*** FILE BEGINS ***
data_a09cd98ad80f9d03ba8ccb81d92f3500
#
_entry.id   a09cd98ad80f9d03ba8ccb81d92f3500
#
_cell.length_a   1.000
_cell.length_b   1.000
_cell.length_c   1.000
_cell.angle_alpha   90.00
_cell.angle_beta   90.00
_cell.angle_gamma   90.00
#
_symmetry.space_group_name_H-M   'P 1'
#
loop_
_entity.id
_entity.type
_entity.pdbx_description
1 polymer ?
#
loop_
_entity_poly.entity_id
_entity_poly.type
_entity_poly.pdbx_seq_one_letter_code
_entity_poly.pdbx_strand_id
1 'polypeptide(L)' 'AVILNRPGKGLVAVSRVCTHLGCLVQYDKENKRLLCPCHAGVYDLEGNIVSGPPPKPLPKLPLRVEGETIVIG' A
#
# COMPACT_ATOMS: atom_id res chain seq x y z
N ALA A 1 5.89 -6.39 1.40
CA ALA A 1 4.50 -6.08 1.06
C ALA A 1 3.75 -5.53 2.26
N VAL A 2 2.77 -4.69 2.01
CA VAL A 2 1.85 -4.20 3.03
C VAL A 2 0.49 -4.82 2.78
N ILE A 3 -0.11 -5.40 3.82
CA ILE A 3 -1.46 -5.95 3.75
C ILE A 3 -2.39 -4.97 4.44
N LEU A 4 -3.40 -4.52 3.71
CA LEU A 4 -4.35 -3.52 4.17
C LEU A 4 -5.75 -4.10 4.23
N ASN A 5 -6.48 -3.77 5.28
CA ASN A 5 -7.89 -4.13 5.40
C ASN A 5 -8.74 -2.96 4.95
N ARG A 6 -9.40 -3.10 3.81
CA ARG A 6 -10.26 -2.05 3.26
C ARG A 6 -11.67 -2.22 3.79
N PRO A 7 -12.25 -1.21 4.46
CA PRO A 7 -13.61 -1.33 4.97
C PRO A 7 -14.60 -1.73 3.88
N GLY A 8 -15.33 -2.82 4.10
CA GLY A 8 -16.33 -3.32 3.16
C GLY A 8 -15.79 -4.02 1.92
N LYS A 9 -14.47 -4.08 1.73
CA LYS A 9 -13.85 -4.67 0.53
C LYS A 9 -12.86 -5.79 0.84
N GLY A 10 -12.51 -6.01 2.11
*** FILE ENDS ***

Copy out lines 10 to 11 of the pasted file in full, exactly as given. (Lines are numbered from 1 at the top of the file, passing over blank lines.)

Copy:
_cell.angle_gamma   90.00
#